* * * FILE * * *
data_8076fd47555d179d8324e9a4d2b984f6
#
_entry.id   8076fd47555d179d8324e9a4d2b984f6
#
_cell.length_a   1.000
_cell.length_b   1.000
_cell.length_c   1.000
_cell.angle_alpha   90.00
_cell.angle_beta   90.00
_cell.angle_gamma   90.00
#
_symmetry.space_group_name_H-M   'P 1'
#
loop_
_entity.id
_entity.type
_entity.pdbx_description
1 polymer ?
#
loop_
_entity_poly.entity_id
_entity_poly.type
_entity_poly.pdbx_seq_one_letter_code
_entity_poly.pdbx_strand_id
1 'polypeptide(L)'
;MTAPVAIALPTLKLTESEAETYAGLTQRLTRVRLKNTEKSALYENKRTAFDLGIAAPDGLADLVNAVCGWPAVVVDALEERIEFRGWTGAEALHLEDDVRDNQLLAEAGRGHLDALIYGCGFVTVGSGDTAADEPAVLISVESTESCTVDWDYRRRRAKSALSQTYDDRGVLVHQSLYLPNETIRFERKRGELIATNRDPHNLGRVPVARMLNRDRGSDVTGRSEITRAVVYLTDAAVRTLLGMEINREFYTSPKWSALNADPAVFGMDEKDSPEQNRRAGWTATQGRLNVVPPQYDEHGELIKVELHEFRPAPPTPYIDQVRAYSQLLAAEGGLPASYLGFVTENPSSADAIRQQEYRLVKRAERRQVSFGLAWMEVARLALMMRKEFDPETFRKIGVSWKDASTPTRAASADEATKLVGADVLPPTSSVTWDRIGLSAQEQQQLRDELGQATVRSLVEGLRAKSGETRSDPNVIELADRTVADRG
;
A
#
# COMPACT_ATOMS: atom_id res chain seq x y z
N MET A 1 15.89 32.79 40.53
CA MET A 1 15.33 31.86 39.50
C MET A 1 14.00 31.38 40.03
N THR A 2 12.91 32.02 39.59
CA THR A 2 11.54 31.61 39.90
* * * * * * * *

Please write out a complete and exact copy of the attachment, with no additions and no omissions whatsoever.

data_8076fd47555d179d8324e9a4d2b984f6
#
_entry.id   8076fd47555d179d8324e9a4d2b984f6
#
_cell.length_a   1.000
_cell.length_b   1.000
_cell.length_c   1.000
_cell.angle_alpha   90.00
_cell.angle_beta   90.00
_cell.angle_gamma   90.00
#
_symmetry.space_group_name_H-M   'P 1'
#
loop_
_entity.id
_entity.type
_entity.pdbx_description
1 polymer ?
#
loop_
_entity_poly.entity_id
_entity_poly.type
_entity_poly.pdbx_seq_one_letter_code
_entity_poly.pdbx_strand_id
1 'polypeptide(L)'
;MTAPVAIALPTLKLTESEAETYAGLTQRLTRVRLKNTEKSALYENKRTAFDLGIAAPDGLADLVNAVCGWPAVVVDALEERIEFRGWTGAEALHLEDDVRDNQLLAEAGRGHLDALIYGCGFVTVGSGDTAADEPAVLISVESTESCTVDWDYRRRRAKSALSQTYDDRGVLVHQSLYLPNETIRFERKRGELIATNRDPHNLGRVPVARMLNRDRGSDVTGRSEITRAVVYLTDAAVRTLLGMEINREFYTSPKWSALNADPAVFGMDEKDSPEQNRRAGWTATQGRLNVVPPQYDEHGELIKVELHEFRPAPPTPYIDQVRAYSQLLAAEGGLPASYLGFVTENPSSADAIRQQEYRLVKRAERRQVSFGLAWMEVARLALMMRKEFDPETFRKIGVSWKDASTPTRAASADEATKLVGADVLPPTSSVTWDRIGLSAQEQQQLRDELGQATVRSLVEGLRAKSGETRSDPNVIELADRTVADRG
;
A
#
# COMPACT_ATOMS: atom_id res chain seq x y z
N MET A 1 15.89 32.79 40.53
CA MET A 1 15.33 31.86 39.50
C MET A 1 14.00 31.38 40.03
N THR A 2 12.91 32.02 39.59
CA THR A 2 11.54 31.61 39.90